Virtual Sensor Algorithms for Estimating Climate Emissions
Students: Kalle Niskanen, Yejun Zhang, Anton West, Elias Silvola
Project manager: Kalle Niskanen
Instructor: Kai Zenger
Other advisors: Hoang Nguyen Khac, Amin Modabberian
Completion date: 3.6.2022
Global warming and climate change are a growing concern in today's world. Greenhouse gasses (GHG) which contribute to this phenomenon are created during the combustion of fossil fuels. For instance, nitrogen oxide (NOx) and particulate matter (PM) emissions have been growing considerably in recent years. In particular, the shipping industry is responsible for a significant portion of GHGs, as one large cargo ship causes emissions equivalent to 50 million cars. These reasons have caused international organizations, such as the European Union (EU) and the International Maritime Organization (IMO), to take action and set new emission regulations to combat climate change. Therefore, engine manufacturers are forced to find novel solutions in order to comply with these new regulations. This has led to increases in both research and hardware costs, as conventional physical sensors for emissions are expensive and unreliable to use. Consequently, there is a growing demand for developing alternative ways to estimate GHG emissions. Virtual sensors could provide a plausible solution to this problem, if sufficient accuracy for the virtual sensor is reached.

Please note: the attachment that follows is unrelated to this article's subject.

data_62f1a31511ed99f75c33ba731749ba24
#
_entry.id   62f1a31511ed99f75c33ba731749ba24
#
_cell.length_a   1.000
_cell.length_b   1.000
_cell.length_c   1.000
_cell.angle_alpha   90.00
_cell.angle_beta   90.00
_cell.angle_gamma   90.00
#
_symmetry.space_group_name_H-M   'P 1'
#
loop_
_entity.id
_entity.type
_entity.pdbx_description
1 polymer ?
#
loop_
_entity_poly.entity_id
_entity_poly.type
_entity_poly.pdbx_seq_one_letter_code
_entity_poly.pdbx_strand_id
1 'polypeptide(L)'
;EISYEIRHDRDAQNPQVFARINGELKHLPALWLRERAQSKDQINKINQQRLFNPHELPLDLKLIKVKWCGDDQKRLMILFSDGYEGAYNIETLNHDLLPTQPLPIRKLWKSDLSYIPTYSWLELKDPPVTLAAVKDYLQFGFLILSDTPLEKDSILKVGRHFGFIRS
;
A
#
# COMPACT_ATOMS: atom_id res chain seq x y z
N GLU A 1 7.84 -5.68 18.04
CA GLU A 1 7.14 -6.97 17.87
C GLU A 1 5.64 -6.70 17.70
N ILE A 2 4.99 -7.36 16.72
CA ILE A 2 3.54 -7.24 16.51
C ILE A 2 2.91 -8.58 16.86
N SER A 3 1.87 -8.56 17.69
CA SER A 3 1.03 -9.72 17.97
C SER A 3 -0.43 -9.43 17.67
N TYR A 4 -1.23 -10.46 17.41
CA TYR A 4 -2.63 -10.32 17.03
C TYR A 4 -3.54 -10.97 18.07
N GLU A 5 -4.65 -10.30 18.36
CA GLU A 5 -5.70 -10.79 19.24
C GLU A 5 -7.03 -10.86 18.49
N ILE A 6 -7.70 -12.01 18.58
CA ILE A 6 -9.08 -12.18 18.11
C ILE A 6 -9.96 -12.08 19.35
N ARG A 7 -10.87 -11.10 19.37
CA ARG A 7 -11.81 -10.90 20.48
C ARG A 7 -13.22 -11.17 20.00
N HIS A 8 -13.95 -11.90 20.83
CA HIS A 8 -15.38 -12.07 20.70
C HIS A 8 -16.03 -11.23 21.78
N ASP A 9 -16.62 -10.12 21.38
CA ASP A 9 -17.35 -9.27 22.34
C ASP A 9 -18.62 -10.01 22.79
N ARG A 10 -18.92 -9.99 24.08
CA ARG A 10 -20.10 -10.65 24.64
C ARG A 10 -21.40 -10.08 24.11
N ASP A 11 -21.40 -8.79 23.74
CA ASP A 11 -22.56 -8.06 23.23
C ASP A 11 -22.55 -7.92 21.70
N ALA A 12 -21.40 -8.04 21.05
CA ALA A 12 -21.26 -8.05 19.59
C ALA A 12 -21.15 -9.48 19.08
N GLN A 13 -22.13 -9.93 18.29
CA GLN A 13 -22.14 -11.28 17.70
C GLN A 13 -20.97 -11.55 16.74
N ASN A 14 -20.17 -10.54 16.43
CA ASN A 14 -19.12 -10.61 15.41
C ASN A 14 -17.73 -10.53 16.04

In this project, data-driven virtual sensors for NOx and carbon dioxide estimation were successfully created. Principal component analysis (PCA) was used to extract features from cylinder pressure profiles. These features, along with additional engine data, were used as inputs to neural networks to train the virtual sensors.
- Develop a functional virtual sensor for NOx
- Reach 5 % mean estimation error for NOx
- Create a virtual sensor for other emissions
All of the project objectives were reached. A virtual sensor estimating NOx with a mean estimation error of 4.47 % was created. Additionally, a virtual sensor for estimating CO2 with a mean estimation error of 0.88 % was created. It was concluded that neural networks were suitable for training the virtual sensors that estimate climate emissions. As demonstrated previously in the literature, cylinder pressure played a key role in NOx and CO2 estimation. Because virtual sensors could be used to replace physical sensors, reductions in cost could potentially be made.